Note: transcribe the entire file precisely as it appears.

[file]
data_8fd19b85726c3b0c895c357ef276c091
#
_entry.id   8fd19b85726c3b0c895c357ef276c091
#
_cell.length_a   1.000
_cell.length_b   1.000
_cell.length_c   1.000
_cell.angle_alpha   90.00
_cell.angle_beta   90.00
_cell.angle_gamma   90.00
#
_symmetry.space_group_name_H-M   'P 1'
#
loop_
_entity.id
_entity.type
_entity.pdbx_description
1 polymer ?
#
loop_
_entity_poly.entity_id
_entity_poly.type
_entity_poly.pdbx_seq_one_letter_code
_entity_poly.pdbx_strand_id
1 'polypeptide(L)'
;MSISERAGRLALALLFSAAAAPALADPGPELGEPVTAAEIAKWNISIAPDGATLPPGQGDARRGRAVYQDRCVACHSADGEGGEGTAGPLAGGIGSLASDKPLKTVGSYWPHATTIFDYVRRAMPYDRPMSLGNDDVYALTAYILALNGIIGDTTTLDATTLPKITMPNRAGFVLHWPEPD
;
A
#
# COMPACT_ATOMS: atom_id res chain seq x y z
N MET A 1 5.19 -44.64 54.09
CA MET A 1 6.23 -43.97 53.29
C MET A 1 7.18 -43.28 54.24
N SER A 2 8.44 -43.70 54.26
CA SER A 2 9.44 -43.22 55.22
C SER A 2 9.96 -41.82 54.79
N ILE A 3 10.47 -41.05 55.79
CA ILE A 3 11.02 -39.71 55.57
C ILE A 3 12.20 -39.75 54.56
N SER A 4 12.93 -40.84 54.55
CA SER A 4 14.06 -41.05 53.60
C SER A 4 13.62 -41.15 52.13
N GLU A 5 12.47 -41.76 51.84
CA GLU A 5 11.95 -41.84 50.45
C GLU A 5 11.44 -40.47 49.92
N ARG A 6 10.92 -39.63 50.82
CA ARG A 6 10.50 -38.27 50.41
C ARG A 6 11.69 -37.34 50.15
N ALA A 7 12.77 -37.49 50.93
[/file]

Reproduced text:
data_8fd19b85726c3b0c895c357ef276c091
#
_entry.id   8fd19b85726c3b0c895c357ef276c091
#
_cell.length_a   1.000
_cell.length_b   1.000
_cell.length_c   1.000
_cell.angle_alpha   90.00
_cell.angle_beta   90.00
_cell.angle_gamma   90.00
#
_symmetry.space_group_name_H-M   'P 1'
#
loop_
_entity.id
_entity.type
_entity.pdbx_description
1 polymer ?
#
loop_
_entity_poly.entity_id
_entity_poly.type
_entity_poly.pdbx_seq_one_letter_code
_entity_poly.pdbx_strand_id
1 'polypeptide(L)'
;MSISERAGRLALALLFSAAAAPALADPGPELGEPVTAAEIAKWNISIAPDGATLPPGQGDARRGRAVYQDRCVACHSADGEGGEGTAGPLAGGIGSLASDKPLKTVGSYWPHATTIFDYVRRAMPYDRPMSLGNDDVYALTAYILALNGIIGDTTTLDATTLPKITMPNRAGFVLHWPEPD
;
A
#
# COMPACT_ATOMS: atom_id res chain seq x y z
N MET A 1 5.19 -44.64 54.09
CA MET A 1 6.23 -43.97 53.29
C MET A 1 7.18 -43.28 54.24
N SER A 2 8.44 -43.70 54.26
CA SER A 2 9.44 -43.22 55.22
C SER A 2 9.96 -41.82 54.79
N ILE A 3 10.47 -41.05 55.79
CA ILE A 3 11.02 -39.71 55.57
C ILE A 3 12.20 -39.75 54.56
N SER A 4 12.93 -40.84 54.55
CA SER A 4 14.06 -41.05 53.60
C SER A 4 13.62 -41.15 52.13
N GLU A 5 12.47 -41.76 51.84
CA GLU A 5 11.95 -41.84 50.45
C GLU A 5 11.44 -40.47 49.92
N ARG A 6 10.92 -39.63 50.82
CA ARG A 6 10.50 -38.27 50.41
C ARG A 6 11.69 -37.34 50.15
N ALA A 7 12.77 -37.49 50.93